As an industry, everything we do hinges on the information we get from people who answer our questions. But we tend to take them for granted, and think of them as just "sample." And we ask a lot of them. We ask them to give us their time, put up with our obscure and often boring questions, work their way through long grids, and plow through long, mobile-unfriendly surveys. And then after we're done taking from them, we say thanks and goodbye. We don't ask "was it as good for you as it was for me?"
Profiling People Leads To A Superior Survey Experience And Better Information
At Maru/Blue we take great pride in the quality of our market communities. We go to great lengths to ensure they are of the highest quality. We know they are representative and reliable, but it’s great when a respected researcher’s analysis proves it, again.
Nate Silver’s FiveThirtyEight website aggregates election polls and makes predictions based on those aggregations. As part of their process, they weight the polls based on their accuracy.
We Are Maru/Blue: 5 Declarations
Data shows that 9 out of 10 people who are being routed through sample exchanges as river sample fail to qualify for a survey they are screened for. So they get asked to qualify for another study—and get asked basics like age, gender, race and region over and over again. That’s a terrible respondent experience. And it is completely unnecessary.
A well-profiled community allows you to target the right person with the right survey.
What Keeps Researchers Up At Night? Sample Quality. And They Are Right to Be Worried.
Blue evokes the limitless possibilities of the open sky, the depths of the ocean, and the purity of a blue flame. This suits our sample and data services offer perfectly because Maru/Blue make it easy to connect with an almost limitless number of deeply profiled community members, whose consistency and quality is proven.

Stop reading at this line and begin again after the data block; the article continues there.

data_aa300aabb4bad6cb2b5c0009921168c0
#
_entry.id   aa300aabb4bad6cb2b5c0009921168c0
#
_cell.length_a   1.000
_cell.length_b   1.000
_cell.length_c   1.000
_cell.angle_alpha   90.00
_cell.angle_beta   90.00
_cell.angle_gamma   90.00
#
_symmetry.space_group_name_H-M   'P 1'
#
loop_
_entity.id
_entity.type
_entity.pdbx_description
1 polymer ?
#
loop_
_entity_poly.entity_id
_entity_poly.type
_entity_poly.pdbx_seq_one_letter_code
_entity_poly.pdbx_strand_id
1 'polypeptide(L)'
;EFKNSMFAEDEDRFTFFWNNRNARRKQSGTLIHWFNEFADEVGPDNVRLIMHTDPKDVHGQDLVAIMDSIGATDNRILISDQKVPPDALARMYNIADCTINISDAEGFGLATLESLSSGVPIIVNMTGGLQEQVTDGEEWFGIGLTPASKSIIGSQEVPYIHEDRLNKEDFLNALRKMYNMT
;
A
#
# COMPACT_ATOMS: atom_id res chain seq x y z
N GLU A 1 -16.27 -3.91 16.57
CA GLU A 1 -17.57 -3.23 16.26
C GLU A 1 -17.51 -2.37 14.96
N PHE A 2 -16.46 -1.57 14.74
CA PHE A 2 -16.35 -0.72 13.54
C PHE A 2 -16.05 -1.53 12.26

Our communities are representative of everyone. That’s why we’re the #1 online pollster in Nate Silver’s 538 pollster ratings. We reflect reality. No bias. No skew. Just the voice of the people—all the people.
Known Respondents Yield Quicker, Less Expensive Survey Results
Concerns about the quality of sample bubbled to the surface when a sample of 1,533 researchers from around the globe—both client-side and supplier—were asked an open-ended question about challenges that exist in the research industry today.
We’re glad to see that people are concerned about sample quality—they should be. We’ve been tracking this problem for years and it’s getting worse, not better.
The High Cost Of A Cheap Sample
If you were heading to the mall to get a new smartphone, would you go randomly from store to store asking whether they sell smartphones? Or would you want to know which store sells them and to go straight to that store?
Chances are you don’t want to a) waste time going from store to store, or b) look like a fool by asking the clerk at the women’s clothing store if they sell smartphones. You just want to get straight to the smartphone store, right?
“At least it will give us directional information. I mean, how wrong can it be?” I’ve heard those remarks and many like them bantered about when people rationalize using cheap sample sources.
The fact is, bad or “cheap” sample can give you information that is dead wrong. So wrong that the information it provides is directional—it’s just pointing in the wrong direction.